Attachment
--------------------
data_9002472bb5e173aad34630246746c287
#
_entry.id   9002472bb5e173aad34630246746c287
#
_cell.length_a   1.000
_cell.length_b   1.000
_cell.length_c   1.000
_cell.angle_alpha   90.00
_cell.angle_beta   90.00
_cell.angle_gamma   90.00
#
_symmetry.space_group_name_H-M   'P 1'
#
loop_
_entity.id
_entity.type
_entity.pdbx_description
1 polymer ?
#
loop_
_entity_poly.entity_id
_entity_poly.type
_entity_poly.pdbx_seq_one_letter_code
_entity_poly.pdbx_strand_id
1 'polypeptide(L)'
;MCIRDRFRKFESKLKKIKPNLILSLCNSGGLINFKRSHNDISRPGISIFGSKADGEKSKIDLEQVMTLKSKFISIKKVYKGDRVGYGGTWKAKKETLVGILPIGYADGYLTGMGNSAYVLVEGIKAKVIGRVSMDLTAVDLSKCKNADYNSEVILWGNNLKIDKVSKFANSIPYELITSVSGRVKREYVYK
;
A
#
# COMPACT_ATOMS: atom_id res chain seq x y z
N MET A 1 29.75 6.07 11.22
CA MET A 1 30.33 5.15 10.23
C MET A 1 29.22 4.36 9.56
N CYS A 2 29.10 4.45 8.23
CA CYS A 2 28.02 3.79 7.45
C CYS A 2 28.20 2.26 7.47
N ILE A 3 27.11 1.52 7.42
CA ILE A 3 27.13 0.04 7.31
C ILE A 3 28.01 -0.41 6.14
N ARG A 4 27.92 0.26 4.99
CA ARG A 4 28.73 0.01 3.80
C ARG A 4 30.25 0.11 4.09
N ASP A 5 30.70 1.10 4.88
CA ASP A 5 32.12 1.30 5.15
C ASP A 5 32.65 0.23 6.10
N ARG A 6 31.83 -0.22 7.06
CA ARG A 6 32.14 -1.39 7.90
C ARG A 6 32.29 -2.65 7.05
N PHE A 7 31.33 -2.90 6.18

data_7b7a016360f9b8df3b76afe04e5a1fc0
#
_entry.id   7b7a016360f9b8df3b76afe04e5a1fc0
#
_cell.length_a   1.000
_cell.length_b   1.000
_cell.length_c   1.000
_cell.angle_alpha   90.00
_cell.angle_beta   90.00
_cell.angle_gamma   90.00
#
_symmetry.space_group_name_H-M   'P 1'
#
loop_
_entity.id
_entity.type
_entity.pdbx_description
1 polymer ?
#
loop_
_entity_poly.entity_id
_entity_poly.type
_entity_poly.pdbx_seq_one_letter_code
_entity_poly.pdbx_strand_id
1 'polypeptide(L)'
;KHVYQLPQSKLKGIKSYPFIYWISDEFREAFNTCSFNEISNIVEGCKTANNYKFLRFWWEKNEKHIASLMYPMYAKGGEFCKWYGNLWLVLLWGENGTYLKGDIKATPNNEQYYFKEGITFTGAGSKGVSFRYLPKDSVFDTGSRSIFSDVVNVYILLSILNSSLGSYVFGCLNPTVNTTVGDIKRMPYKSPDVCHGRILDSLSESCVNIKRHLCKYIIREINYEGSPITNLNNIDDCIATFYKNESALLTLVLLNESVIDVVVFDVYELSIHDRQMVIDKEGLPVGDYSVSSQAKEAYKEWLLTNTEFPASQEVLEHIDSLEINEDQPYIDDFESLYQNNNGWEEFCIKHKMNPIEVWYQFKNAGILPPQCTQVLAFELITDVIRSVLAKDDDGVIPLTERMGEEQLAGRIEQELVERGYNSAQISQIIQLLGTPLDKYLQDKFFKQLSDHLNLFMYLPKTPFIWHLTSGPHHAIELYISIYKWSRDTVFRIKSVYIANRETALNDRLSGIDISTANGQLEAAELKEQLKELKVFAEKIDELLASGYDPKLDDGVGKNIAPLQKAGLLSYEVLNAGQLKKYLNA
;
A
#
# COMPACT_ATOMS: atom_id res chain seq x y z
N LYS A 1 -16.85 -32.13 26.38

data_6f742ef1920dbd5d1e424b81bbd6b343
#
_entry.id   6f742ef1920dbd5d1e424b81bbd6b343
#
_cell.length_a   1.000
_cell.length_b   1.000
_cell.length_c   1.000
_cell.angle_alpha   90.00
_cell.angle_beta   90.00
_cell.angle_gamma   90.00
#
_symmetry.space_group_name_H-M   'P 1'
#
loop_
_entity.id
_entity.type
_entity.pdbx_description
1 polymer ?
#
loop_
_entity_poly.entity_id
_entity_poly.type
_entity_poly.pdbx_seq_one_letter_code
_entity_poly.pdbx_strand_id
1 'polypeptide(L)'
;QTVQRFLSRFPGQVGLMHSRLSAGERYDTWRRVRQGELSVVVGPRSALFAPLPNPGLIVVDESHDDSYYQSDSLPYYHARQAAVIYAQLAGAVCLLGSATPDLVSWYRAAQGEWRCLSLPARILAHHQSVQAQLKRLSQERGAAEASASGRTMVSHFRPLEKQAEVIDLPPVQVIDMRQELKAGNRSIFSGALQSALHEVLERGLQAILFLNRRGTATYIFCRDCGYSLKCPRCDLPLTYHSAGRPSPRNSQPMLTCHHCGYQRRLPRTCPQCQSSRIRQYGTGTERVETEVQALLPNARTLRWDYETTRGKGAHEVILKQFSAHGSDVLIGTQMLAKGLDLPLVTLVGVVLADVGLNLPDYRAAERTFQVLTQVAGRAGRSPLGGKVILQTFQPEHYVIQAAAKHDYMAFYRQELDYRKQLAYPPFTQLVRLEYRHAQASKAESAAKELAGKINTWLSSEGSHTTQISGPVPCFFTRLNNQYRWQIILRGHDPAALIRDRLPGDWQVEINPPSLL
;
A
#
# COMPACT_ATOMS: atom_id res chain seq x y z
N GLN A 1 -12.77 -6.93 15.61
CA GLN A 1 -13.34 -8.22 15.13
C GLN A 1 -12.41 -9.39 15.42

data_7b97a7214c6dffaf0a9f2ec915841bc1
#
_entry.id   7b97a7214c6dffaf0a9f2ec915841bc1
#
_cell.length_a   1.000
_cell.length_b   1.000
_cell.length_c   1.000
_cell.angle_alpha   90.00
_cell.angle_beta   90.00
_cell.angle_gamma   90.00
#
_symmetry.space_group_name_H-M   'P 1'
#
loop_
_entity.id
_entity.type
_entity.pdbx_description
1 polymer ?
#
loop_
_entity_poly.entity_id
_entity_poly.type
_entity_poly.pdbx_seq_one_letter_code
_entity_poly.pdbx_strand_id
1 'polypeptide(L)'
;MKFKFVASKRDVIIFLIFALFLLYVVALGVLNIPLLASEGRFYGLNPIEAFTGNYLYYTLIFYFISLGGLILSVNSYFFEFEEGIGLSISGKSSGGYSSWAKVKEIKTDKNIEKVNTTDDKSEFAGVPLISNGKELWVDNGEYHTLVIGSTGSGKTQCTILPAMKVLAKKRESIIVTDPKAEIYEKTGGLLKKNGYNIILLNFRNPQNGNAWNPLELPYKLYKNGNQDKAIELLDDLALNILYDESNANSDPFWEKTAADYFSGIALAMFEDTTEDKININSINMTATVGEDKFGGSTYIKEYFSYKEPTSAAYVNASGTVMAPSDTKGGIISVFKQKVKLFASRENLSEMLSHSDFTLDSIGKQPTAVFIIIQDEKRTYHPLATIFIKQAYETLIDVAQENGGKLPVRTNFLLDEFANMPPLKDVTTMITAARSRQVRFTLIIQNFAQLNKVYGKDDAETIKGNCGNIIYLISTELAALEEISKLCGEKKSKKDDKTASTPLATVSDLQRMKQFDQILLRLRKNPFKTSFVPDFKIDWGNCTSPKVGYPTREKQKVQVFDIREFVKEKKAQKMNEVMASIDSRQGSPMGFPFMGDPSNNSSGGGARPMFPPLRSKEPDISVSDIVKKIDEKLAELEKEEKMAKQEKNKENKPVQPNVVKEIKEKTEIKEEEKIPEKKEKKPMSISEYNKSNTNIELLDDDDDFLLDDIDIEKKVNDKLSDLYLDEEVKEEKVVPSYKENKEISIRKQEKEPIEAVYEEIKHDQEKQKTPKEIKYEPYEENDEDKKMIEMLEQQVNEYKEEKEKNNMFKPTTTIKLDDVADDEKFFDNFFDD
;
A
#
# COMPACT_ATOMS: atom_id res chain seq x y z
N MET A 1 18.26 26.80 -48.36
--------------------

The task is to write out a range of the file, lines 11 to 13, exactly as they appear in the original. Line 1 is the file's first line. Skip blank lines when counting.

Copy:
#
_symmetry.space_group_name_H-M   'P 1'
#